What inspired Johnson to take up photography and focus on rock instruments. “My dad is a musician, and he plays guitar. He was never in any famous band but he played in Canada. He was also an amateur photographer, and always had a lot of camera gear lying around that he and I would tinker with. Mom on the other hand was a singer. She introduced me to the likes of Patsy Cline and Loretta Lynn. Music has always been a big part of my life. So if you merge their love for music and my dad’s love for photography, it just sort of happened for me.”

Johnson would eventually go to school for photography, working several years in the corporate world for Eastman Kodak. “I learned a lot, but you burn out quickly in that type of environment.”

She began collecting images for ‘108 Rock Star Guitars’ while at Kodak. “The first book actually took me 17 years. I was still working for Kodak at the time. I started toying with it in Memphis, but Kodak moved me to New York, and that gave me more opportunity. I would eventually take pictures of guitars by Les Paul, and it all kind of took off from there. I’ve always been fascinated with guitars.”

The one famed axe she wishes she could have included in ‘108 Rock Star Guitars’ was Frampton’s ‘Phenix’. “He recovered it just a few months before the book came out. We just couldn’t make it happen, but I had my eye on it right then and there.”

Johnson started working on ‘Immortal Axes’ almost right after her first release. “It took me about eight years to complete. “Certainly, Peter’s guitar was on the top of my list. But still it took quite some time to work the ‘Phenix’ in. We were near the end of production, and I said to Peter and his people, ‘this is the ultimate immortal guitar, and it needs to be in the book’.”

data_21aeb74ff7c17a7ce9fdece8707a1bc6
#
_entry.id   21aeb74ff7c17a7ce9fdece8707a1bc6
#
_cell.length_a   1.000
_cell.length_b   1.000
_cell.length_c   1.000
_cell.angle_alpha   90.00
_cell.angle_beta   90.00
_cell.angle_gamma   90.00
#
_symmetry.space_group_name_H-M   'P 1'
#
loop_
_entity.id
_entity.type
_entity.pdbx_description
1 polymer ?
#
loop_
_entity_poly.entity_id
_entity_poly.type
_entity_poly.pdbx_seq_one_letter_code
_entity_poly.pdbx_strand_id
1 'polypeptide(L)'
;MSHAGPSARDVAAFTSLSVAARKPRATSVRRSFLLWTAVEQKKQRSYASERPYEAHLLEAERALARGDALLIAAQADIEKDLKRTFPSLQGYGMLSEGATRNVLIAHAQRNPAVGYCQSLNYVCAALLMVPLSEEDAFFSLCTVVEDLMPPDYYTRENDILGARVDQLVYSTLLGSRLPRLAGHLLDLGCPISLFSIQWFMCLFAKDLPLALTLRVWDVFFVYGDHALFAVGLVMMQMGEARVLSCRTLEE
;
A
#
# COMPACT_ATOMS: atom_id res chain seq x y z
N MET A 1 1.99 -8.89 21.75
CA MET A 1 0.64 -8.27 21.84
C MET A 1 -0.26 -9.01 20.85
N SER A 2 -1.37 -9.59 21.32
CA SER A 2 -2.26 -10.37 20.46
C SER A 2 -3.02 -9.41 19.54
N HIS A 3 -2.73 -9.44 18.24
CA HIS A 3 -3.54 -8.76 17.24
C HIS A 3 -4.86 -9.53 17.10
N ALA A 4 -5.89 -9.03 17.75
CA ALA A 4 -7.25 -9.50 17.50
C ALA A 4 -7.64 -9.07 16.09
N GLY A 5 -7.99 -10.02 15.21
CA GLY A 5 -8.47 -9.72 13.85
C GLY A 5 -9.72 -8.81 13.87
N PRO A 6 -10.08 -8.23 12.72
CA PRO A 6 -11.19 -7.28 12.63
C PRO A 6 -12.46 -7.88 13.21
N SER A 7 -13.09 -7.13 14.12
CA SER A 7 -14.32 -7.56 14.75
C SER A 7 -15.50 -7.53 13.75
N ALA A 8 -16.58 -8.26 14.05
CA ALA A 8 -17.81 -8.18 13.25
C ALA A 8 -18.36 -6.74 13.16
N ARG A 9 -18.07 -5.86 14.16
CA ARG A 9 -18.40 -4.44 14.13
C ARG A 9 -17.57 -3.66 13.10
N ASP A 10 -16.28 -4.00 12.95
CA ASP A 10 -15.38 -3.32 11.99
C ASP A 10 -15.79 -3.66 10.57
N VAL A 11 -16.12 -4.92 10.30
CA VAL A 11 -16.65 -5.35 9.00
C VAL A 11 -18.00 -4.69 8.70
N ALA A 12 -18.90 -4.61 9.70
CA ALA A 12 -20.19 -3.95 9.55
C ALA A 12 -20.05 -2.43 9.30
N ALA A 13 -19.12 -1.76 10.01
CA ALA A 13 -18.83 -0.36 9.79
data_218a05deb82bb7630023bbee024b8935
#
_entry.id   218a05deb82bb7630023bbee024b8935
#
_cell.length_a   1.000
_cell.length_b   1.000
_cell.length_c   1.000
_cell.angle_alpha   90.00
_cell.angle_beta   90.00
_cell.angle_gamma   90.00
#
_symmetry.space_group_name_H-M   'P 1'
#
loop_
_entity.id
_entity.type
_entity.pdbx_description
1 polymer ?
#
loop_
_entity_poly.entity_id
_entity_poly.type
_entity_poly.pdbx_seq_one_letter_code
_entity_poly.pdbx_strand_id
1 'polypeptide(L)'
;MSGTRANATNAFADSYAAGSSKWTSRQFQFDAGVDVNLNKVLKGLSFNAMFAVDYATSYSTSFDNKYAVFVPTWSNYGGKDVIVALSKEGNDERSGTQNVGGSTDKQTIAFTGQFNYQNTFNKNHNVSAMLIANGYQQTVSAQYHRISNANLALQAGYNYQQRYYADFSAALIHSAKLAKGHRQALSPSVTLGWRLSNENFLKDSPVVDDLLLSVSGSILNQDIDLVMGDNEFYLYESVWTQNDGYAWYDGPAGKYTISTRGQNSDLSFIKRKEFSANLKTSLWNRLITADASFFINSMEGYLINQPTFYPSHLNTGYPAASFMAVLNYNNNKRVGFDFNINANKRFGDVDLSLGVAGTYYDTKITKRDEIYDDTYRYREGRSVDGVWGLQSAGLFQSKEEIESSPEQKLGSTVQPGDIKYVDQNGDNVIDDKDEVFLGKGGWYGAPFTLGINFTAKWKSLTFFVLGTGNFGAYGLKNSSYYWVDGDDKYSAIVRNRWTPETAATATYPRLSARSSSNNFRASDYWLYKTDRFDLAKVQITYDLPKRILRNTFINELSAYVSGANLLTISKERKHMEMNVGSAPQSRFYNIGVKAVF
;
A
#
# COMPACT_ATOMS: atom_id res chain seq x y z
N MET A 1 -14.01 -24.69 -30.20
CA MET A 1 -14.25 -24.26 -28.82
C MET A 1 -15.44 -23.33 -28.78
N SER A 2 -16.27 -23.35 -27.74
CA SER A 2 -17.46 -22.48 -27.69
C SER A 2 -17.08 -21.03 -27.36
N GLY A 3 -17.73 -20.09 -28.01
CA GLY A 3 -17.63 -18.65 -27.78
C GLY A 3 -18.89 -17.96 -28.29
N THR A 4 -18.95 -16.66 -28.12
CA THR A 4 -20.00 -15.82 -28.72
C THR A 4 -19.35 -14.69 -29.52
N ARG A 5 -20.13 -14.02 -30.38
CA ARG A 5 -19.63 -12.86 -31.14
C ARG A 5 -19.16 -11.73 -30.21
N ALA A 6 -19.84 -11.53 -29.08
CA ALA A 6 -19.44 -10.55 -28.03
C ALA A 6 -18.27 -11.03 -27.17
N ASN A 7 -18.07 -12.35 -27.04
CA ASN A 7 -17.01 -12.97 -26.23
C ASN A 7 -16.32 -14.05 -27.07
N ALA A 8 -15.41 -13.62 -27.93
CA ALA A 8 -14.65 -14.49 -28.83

She goes on to say, “So finally it all falls into place. I go to Nashville. Peter is not available, and I end up working with his guitar tech. He brings it out and there is this floral rug in the studio that they use for a drum kit. I knew right away it would be the perfect back drop for the photo. To this day it’s one of my favorite photos. With all it’s gone through, the guitar just emanates history.”

Johnson admits, having Frampton and Quatro add opening and closing statements to ‘Immortal Axes’ only validates the significance of her work. “After the ‘Phenix re-emerged Peter said it just blew his mind. I had that same feeling when he said he’d write the foreword to my book. It just blew my mind. I think he understands the value of what I’m doing.”

Regarding Quatro, Johnson adds it brings both their (Frampton & Quatro) stories full circle. “People don’t realize she’s one of the first ladies of rock n’ roll. Suzi had her own struggles. She never made it big in the states but was successful in Europe.”

Johnson goes on to say, “Long story short I was flying to England to shoot Steve Marriott’s guitar (’67 Fender Stratocaster), and I contacted Suzi, and we knocked her guitar out as well. When I met Suzi I said FYI Peter Frampton is writing the foreword to my new book. Of course, before Peter was big, he was a sought-after musician who did studio work for Suzi. When she heard that, she said she wanted to provide the afterword. I was thrilled, because I wanted a woman’s voice in the book, and no one works harder at her craft than Suzi.”

Did any of the famed guitars from her first book make an encore performance in her current book. “There are some. There are a few guitars out there that make this book quintessential. So, there’s Jimmy Page’s Gibson Double Neck and Clapton’s ‘Brownie’ which I shot in black & white. But none of the repeats are the same shots. I brought in different views.”

While ‘Immortal Axes: Guitars That Rock’ covers pretty much a who’s who of rock music, there are still guitars from artists Johnson would welcome photographing. “There are a few that are rather painful to me. I’d love to shoot guitars from Angus Young. I am a big ACDC fan. I’d also welcome guitars owned by Mark Knopfler (Dire Straits). Just a short wish list.”

Ironically the instrument Johnson has immortalized in print is one she’s never really mastered herself. “I’m an aspiring artist. I am finding time now to learn to play. Perhaps my greatest pet peeve is not taking it up earlier in my life. My dad can speak French and play guitar, and he never taught me either.”

Her first book did sell out and is available through third party retailers and online. ‘Immortal Axes’ is certain to follow in the same success. With guitars pretty much covered, Johnson has considered focusing her attention on another instrument for future books. “I’d welcome doing a new book on drums. Who wouldn’t want to see great shots of drum kits beat by Ringo Starr, John Bonham, Keith Moon, and the great Neil Peart. I know I would.”

For more on Johnson and her new photo book visit https://immortalaxes.com/